In the present study, the comparison of diabetic mothers (80% GDM and 20% overt DM) to the control group (nondiabetic mothers) showed a significant change in several parameters of fetal Doppler echocardiographic parameters. The current study evaluated fetal cardiac function by measuring the E/A ratio (the evaluation of diastolic cardiac function), fetal left ventricular MPI (systolic and diastolic heart function), and ventricular wall thickness (IVST, LVWT, and RVWT) (23). The fetal cardiac cycle involves five distinct phases, namely (1) early diastole, (2) atrial contraction, (3) isovolumetric contraction, (4) ejection phase, and (5) isovolumetric relaxation (24). Therefore, the evaluation of fetal cardiac function should include all phases for an accurate diagnosis, as performed in the present study.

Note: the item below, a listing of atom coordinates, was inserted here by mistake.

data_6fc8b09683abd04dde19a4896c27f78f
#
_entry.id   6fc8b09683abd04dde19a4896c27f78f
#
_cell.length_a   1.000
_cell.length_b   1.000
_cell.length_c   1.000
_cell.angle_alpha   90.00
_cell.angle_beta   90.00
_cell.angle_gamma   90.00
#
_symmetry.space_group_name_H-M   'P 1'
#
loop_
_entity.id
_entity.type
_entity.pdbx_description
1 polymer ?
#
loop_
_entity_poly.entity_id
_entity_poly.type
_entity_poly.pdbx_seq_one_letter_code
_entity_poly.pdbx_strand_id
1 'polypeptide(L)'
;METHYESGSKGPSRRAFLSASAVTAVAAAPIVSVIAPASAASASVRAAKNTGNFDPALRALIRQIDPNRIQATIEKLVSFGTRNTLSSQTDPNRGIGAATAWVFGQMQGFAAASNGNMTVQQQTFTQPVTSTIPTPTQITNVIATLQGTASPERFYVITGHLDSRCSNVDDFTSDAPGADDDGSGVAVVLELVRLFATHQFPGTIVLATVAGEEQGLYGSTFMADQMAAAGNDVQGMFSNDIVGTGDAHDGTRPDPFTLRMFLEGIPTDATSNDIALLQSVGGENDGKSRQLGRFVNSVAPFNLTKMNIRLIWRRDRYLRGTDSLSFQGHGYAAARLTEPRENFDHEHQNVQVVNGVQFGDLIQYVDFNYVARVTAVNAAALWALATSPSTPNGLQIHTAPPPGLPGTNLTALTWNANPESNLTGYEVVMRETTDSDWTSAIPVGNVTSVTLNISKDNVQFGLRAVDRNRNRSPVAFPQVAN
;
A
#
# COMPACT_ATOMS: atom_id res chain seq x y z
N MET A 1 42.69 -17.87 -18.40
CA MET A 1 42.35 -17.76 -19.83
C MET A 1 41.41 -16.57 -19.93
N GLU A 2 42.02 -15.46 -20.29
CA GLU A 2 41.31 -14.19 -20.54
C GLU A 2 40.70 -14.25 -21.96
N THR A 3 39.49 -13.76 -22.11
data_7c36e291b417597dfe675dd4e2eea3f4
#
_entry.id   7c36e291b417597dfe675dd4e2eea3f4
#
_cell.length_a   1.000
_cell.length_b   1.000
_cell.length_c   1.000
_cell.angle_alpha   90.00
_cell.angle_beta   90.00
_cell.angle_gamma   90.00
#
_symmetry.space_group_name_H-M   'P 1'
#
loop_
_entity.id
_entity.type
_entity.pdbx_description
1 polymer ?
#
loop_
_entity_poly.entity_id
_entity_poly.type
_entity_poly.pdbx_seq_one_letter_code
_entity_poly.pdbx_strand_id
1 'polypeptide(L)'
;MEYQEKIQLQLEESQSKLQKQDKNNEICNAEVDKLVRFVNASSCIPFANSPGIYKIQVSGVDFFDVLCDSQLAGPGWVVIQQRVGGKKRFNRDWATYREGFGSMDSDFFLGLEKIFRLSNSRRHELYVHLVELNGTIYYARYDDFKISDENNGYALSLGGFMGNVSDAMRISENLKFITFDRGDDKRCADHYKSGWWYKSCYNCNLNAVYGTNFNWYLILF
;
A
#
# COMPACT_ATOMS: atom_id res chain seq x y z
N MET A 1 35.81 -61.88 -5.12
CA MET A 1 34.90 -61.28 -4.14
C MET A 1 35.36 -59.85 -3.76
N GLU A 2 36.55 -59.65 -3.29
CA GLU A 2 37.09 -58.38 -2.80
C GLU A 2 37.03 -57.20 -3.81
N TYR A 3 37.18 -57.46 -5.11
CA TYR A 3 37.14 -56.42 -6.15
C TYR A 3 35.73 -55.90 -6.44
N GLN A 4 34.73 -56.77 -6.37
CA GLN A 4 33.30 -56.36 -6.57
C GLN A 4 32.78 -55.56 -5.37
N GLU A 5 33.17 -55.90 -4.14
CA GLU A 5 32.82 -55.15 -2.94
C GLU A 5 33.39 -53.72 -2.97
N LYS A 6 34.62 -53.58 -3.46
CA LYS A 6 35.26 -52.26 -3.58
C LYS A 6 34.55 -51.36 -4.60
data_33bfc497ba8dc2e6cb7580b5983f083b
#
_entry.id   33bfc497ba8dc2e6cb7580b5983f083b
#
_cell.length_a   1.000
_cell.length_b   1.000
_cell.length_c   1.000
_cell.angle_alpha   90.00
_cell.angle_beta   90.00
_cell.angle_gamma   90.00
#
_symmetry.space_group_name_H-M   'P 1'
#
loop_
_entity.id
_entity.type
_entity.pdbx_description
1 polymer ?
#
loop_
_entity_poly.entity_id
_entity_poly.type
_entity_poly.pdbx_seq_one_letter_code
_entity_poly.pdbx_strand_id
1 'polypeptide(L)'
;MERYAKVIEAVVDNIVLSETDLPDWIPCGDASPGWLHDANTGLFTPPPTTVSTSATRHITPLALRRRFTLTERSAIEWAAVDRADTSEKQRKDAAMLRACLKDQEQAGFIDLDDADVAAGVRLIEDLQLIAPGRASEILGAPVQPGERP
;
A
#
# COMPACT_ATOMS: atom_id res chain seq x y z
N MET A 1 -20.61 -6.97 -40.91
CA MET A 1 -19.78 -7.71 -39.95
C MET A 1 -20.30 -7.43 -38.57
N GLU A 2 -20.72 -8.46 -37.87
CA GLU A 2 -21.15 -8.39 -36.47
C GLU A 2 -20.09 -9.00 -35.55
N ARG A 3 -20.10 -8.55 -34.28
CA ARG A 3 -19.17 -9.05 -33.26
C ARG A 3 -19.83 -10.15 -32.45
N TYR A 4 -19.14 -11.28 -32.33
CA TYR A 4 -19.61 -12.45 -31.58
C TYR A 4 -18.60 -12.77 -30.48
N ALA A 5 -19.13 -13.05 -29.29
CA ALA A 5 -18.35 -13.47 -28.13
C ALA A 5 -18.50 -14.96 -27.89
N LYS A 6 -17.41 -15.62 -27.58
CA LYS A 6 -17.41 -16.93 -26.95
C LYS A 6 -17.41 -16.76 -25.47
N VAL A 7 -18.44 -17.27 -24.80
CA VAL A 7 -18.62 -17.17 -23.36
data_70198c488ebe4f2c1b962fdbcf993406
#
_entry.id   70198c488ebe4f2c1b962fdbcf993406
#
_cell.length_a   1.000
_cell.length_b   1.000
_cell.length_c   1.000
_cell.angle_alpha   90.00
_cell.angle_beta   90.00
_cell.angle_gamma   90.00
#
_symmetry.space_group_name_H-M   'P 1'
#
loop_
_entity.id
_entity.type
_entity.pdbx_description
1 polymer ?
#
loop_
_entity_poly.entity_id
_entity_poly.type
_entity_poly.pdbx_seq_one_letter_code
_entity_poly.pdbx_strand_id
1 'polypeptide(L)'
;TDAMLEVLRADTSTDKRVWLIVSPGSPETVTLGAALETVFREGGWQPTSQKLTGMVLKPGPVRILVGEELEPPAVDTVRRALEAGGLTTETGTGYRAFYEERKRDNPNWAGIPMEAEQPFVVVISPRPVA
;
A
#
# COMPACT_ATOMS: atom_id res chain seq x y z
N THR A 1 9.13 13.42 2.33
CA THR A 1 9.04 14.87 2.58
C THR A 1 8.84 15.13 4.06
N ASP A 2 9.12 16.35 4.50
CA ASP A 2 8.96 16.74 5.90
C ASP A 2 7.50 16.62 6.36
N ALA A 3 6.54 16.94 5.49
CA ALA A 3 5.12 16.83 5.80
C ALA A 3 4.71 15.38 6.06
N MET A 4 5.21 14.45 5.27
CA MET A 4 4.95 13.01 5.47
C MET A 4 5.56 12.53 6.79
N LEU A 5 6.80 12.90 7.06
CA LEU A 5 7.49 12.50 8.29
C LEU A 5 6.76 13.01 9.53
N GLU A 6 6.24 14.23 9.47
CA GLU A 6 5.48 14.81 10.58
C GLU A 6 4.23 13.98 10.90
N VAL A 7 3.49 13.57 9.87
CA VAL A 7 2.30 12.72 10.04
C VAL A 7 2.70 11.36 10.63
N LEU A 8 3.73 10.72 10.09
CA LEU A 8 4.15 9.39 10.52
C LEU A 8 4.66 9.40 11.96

The results of this study indicated a higher mean fetal left ventricular MPI and a higher frequency of MPI > 0.44 in diabetic mothers, which showed increased MPI, denoting the maximum normal value of 0.43, suggested by Hernandez-Andrade et al. within 19 - 39 weeks of gestation (21). Increased MPI in the fetuses of diabetic mothers indicates damage to the myocardium due to the negative effects of high glucose levels (25). The results of the present study are consistent with the results of previous studies, comparing the MPI values of fetuses of diabetic mothers and healthy controls (26-28). As indicated, fetal left ventricular MPI was a significant predictor of adverse neonatal outcomes, which shows the importance of MPI in screening the fetuses of diabetic mothers (26, 27). The MPI evaluates both systolic and diastolic dysfunction by the two components of IVCT and IVRT, respectively (29). The findings of the present study showed a significantly higher frequency of prolonged IVRT (> 41 milliseconds) in the case group, which suggested the presence of diastolic dysfunction in the fetuses of diabetic mothers. The aforementioned results are consistent with the results reported by Atiq et al., which indicated prolonged IVRT in diabetic mothers in the second trimester with a significant difference, compared to the control group (30). In addition, mothers with good glycemic control had a significantly longer IVRT, and there was no difference in the mean MPI of diabetic mothers with poor or good glycemic control, although both were higher than the maximum level; these results indicated the significance of MPI in evaluating the fetal cardiac function, irrespective of the glycemic control in the mother.